• Ensuring that a device and all its underlying devices are powered up (at the D0 device power state) before the device is started.

    When a device is not ready to be powered up, Storport queues a D0 request for that device until the device is ready.

  • Queuing asynchronous requests from class drivers and forwarding them asynchronously to the target device.

    Class drivers do not have to wait for a request to complete before sending the next request. Storport assumes the responsibility of queuing these requests to avoid overwhelming the processing power of the underlying hardware.

  • Supporting both internal and external management of internal I/O request queues.

    Most queue management operations are initiated by Storport itself. For instance, Storport freezes its queue when an error occurs and reports the error condition to the class driver, so that the class driver can respond before further requests are processed. However, Storport also responds to requests from the class driver or other higher-level drivers to lock, unlock, freeze or unfreeze its internal request queue. Higher-level drivers can force Storport to unfreeze its internal queue using the SRB_FUNCTION_RELEASE_QUEUE request. For an explanation of what it means to "freeze," "lock" or "unlock" a queue, see Storport Queue Management.

  • Translating errors that are reported by the device into SCSI-3 sense data format for processing by the class driver.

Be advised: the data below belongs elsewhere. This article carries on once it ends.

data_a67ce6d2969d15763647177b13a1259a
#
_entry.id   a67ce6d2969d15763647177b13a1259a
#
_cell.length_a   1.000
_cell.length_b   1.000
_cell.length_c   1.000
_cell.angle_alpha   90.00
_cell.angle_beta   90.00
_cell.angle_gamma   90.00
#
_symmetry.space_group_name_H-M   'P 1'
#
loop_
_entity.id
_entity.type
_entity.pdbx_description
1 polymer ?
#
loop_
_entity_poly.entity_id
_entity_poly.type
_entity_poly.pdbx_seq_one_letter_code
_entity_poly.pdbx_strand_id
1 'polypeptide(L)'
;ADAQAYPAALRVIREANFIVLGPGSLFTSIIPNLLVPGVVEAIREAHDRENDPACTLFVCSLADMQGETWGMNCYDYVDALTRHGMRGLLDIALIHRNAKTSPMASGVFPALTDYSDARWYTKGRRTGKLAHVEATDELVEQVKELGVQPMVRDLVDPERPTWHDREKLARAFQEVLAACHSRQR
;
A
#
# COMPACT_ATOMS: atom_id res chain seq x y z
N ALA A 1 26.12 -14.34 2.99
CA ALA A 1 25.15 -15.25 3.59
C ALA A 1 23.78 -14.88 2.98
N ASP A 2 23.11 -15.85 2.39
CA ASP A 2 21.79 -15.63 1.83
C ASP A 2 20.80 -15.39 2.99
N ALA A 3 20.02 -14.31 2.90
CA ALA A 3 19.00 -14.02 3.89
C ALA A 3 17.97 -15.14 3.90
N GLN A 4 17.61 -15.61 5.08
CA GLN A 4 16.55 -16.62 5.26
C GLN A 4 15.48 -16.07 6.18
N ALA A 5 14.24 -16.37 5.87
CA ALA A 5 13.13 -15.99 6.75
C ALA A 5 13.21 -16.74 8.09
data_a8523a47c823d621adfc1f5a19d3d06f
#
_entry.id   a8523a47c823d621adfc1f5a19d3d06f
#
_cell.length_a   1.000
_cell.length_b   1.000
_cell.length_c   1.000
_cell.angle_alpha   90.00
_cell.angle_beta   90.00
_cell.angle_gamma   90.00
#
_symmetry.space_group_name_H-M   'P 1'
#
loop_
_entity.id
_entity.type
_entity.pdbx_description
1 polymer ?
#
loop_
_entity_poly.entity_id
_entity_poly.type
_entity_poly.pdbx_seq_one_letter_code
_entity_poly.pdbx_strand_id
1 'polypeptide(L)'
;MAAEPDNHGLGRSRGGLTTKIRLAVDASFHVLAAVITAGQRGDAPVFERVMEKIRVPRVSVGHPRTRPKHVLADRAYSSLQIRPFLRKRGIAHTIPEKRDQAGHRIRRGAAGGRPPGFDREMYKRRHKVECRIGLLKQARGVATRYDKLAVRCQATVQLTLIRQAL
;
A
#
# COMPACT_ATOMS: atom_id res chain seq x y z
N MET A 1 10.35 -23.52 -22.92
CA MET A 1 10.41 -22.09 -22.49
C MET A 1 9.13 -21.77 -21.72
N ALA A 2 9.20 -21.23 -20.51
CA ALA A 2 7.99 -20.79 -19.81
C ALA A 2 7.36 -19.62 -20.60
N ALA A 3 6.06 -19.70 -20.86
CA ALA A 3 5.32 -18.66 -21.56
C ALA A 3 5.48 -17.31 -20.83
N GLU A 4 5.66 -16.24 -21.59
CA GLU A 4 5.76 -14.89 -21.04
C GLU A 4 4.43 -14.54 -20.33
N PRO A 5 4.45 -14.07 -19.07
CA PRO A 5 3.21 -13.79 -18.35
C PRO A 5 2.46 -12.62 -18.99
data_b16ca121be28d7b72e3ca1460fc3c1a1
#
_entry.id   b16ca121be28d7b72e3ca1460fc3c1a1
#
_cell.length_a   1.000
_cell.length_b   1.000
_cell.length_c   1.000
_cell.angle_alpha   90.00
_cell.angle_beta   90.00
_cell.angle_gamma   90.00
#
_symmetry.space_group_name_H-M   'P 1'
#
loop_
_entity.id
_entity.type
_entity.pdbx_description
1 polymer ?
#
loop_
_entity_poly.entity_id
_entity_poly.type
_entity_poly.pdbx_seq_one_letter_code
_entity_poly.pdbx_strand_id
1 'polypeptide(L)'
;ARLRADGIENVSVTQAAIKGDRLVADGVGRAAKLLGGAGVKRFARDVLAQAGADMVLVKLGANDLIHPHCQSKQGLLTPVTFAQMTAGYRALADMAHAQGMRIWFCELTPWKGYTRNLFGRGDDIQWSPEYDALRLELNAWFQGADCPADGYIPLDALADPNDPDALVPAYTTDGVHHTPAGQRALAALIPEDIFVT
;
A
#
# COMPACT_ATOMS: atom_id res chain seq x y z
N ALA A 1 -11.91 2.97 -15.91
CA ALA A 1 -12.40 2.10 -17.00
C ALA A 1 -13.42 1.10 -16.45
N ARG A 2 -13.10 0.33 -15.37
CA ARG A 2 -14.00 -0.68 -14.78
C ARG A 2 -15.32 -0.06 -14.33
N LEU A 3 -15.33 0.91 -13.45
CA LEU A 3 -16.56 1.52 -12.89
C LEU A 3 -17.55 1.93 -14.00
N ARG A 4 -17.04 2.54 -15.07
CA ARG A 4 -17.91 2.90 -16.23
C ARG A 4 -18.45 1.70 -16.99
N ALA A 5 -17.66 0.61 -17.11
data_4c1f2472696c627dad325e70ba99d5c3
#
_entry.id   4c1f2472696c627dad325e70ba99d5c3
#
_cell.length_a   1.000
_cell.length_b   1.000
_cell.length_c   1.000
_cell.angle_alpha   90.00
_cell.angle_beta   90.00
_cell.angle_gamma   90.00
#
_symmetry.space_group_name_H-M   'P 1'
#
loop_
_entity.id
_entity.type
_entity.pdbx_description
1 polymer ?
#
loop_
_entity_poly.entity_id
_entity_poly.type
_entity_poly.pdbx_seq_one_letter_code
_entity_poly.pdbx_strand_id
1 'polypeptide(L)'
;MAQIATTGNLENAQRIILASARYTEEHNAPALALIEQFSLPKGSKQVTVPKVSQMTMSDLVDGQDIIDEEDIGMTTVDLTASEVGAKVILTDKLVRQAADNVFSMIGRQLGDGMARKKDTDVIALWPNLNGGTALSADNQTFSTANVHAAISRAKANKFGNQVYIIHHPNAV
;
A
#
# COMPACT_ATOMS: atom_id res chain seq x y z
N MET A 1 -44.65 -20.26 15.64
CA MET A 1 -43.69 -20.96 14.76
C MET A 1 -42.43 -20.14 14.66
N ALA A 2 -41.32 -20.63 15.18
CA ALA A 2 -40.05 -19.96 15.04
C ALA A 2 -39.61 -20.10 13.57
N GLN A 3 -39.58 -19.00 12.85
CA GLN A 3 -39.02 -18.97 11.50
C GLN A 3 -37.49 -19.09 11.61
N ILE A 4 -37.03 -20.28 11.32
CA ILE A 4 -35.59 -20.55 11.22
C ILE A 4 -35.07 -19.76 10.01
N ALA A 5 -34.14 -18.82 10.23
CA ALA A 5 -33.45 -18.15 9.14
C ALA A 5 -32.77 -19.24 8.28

Storport provides services to the miniport driver by means of the Storport library routines. Miniport driver writers can call these routines rather than coding the functionality that they provide into a single monolithic port driver. Some of the most important services afforded by using these routines are as follows:

  • A Storport miniport driver can delegate many OS-dependent initialization operations to Storport's StorPortInitialize library routine. For example, the Storport driver handles the details related to PnP and DMA mapping. This makes a Storport miniport driver more portable across different versions of the operating system. For an explanation of the initialization duties of a Storport miniport driver, see Hardware Initialization with Storport.

  • Storport miniport drivers for non-PnP devices are spared the task of locating adapters and reporting their resources to the PnP manager. This is done in StorPortInitialize.

  • Storport miniport drivers do not initialize dispatch entry points in the driver object. The Storport driver does this on behalf of the miniport driver when the miniport driver calls StorPortInitialize.

  • Storport miniport drivers do not convert bus-relative addresses to logical addresses using HalTranslateBusAddress. Storport miniport drivers do this by a call to StorPortGetDeviceBase.

For a complete list of the library routines that Storport makes available to Storport miniport drivers, see Storport Driver Support Routines.